We've said it of other speakers from this range: it takes a brave company to call a range of speakers ‘Excite'.
The Dynaudio Excite X36 is an imposing-looking design with an imposing array of drivers; but exciting? Let's hope they've saved that for the sound…
Positioned in a degree of free space and toed-in towards the listener, our black-ash X36s find it impossible to hide their bulk.
Not the prettiest speakersIt's not the prettiest bulk, either. They certainly feel well-enough made to justify a £2000 price tag, but we're not convinced the X36s look it.
The question of whether they sound like two-grand's-worth of speaker is even more moot a point.
More after the break
The X36s' size and appearance seem at quite significant odds with the sound they make.
The Jon Spencer Blues Explosion's Now I Got Worry is a whirling, gung-ho recording; under the Dynaudios' aegis it sounds considered, even-handed – downright reasonable.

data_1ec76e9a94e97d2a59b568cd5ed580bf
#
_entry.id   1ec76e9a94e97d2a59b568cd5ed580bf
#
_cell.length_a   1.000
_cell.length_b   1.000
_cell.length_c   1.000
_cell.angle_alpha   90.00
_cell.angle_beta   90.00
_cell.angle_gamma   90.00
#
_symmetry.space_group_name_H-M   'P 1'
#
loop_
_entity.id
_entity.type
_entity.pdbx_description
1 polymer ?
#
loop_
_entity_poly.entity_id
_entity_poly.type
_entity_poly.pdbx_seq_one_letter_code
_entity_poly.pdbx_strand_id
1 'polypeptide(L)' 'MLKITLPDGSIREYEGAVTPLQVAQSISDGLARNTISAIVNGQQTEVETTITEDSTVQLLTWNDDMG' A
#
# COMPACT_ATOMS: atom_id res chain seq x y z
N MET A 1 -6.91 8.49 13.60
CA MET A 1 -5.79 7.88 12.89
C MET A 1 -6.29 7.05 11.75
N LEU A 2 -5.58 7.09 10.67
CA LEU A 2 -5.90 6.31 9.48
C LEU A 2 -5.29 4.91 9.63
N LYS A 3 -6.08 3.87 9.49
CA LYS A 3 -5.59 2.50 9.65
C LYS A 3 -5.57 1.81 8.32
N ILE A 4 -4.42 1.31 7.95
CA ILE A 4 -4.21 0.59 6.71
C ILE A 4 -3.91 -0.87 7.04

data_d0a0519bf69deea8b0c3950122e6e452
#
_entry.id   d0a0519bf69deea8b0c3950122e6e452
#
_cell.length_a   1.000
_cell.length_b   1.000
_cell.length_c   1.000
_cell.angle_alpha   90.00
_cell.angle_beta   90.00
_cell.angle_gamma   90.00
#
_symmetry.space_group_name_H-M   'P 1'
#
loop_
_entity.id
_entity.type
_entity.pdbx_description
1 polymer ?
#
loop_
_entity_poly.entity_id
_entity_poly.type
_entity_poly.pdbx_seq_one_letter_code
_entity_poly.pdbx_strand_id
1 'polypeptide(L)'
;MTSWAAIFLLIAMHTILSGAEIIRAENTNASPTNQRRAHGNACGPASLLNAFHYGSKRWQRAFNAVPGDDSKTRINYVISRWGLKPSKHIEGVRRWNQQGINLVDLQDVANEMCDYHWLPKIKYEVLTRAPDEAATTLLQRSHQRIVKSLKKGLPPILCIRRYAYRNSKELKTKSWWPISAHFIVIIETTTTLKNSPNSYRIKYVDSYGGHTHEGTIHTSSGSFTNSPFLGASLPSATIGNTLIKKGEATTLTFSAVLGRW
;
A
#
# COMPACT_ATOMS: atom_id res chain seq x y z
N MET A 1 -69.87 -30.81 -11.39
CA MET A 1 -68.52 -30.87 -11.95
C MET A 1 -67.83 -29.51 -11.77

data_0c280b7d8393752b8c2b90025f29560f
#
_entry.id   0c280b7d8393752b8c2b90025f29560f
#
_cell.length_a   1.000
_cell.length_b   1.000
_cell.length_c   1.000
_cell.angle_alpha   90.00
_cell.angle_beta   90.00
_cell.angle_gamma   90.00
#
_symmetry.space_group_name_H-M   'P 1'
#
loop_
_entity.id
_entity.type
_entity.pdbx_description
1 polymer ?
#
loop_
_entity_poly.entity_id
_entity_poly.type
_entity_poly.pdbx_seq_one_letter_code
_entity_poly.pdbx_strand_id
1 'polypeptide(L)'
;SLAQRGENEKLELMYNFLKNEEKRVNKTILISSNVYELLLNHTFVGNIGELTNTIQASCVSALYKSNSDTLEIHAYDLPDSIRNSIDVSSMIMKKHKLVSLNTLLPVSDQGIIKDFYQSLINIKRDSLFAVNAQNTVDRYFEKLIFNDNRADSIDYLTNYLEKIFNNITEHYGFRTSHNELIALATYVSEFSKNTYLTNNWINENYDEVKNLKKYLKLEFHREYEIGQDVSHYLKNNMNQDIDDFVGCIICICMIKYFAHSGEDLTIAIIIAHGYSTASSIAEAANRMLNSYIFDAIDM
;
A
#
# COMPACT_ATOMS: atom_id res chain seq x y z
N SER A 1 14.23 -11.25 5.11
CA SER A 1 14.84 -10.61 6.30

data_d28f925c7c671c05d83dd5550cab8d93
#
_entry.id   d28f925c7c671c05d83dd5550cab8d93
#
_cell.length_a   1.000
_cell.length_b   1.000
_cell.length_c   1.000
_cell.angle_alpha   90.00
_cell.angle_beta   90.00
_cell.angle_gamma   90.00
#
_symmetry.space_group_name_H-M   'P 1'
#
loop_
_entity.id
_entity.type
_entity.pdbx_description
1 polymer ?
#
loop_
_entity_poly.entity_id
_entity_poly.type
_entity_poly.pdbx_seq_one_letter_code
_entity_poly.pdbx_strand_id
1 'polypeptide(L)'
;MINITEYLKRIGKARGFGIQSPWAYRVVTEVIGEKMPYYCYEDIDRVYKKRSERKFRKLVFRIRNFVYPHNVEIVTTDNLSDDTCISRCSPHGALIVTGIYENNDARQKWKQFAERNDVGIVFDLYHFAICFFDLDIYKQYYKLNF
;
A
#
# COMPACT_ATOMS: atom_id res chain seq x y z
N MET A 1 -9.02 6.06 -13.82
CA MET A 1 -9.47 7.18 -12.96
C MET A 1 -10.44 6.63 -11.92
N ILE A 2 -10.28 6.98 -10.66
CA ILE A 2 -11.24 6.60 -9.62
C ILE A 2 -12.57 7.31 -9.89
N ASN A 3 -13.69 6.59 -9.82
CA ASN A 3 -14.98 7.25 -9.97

Where detail retrieval, soundstaging and vocal eloquence are concerned, the X36s are a convincing listen – but for the more visceral aspects of music-making, they lack the last drop of, well, excitement.
This is compounded by low-frequency reproduction that's stolid by the standards of rivals and gains ill-merited confidence as volumes increase.Safety first. And secondIt follows that something as stately and mature as Bob Dylan's Together Through Life sounds only barely alive via the Dynaudios.
The X36s do good work separating the rather swampy sound into something distinct and easy to follow, and their innate restraint is more suited to the material (the phrase ‘death's door' came up once or twice in Dylan's vocals).
But they don't integrate their drivers as smoothly as competitors can. The resulting lack of unity with the leading edge of notes makes a mildly pleasant sound soporific.
If your amp is uncouth and loutish, the Dynaudios could be just the thing to make it sit on the naughty step. Otherwise, we think you'll want a little more bite and verve than the X36s are willing to give.